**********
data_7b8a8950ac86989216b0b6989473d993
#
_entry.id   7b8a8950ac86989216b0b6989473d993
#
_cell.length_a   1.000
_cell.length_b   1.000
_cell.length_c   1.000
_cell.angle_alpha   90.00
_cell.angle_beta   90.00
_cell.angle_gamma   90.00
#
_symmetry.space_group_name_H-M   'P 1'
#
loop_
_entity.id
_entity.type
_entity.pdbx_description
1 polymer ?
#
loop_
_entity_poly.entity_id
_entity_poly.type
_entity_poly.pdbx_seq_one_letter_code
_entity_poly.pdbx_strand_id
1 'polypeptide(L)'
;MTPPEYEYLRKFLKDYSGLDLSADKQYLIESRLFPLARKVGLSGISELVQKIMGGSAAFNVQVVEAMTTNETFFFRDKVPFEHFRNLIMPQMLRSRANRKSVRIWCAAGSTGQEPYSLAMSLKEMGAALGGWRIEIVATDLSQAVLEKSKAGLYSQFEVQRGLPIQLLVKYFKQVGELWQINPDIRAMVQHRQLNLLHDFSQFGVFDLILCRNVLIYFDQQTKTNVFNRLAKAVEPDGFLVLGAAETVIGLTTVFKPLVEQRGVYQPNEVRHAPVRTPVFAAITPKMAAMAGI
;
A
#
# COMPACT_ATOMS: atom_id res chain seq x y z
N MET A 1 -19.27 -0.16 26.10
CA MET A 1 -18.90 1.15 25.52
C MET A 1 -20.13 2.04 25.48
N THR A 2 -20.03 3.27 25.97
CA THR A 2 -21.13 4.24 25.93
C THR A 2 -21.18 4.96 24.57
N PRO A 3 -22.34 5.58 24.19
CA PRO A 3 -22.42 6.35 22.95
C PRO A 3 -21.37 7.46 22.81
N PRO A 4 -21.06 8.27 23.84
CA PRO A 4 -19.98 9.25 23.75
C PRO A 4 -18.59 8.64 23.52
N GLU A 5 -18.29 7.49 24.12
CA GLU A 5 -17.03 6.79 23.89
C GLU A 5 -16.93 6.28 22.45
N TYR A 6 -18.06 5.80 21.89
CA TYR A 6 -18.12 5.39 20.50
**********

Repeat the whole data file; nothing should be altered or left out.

data_7b8a8950ac86989216b0b6989473d993
#
_entry.id   7b8a8950ac86989216b0b6989473d993
#
_cell.length_a   1.000
_cell.length_b   1.000
_cell.length_c   1.000
_cell.angle_alpha   90.00
_cell.angle_beta   90.00
_cell.angle_gamma   90.00
#
_symmetry.space_group_name_H-M   'P 1'
#
loop_
_entity.id
_entity.type
_entity.pdbx_description
1 polymer ?
#
loop_
_entity_poly.entity_id
_entity_poly.type
_entity_poly.pdbx_seq_one_letter_code
_entity_poly.pdbx_strand_id
1 'polypeptide(L)'
;MTPPEYEYLRKFLKDYSGLDLSADKQYLIESRLFPLARKVGLSGISELVQKIMGGSAAFNVQVVEAMTTNETFFFRDKVPFEHFRNLIMPQMLRSRANRKSVRIWCAAGSTGQEPYSLAMSLKEMGAALGGWRIEIVATDLSQAVLEKSKAGLYSQFEVQRGLPIQLLVKYFKQVGELWQINPDIRAMVQHRQLNLLHDFSQFGVFDLILCRNVLIYFDQQTKTNVFNRLAKAVEPDGFLVLGAAETVIGLTTVFKPLVEQRGVYQPNEVRHAPVRTPVFAAITPKMAAMAGI
;
A
#
# COMPACT_ATOMS: atom_id res chain seq x y z
N MET A 1 -19.27 -0.16 26.10
CA MET A 1 -18.90 1.15 25.52
C MET A 1 -20.13 2.04 25.48
N THR A 2 -20.03 3.27 25.97
CA THR A 2 -21.13 4.24 25.93
C THR A 2 -21.18 4.96 24.57
N PRO A 3 -22.34 5.58 24.19
CA PRO A 3 -22.42 6.35 22.95
C PRO A 3 -21.37 7.46 22.81
N PRO A 4 -21.06 8.27 23.84
CA PRO A 4 -19.98 9.25 23.75
C PRO A 4 -18.59 8.64 23.52
N GLU A 5 -18.29 7.49 24.12
CA GLU A 5 -17.03 6.79 23.89
C GLU A 5 -16.93 6.28 22.45
N TYR A 6 -18.06 5.80 21.89
CA TYR A 6 -18.12 5.39 20.50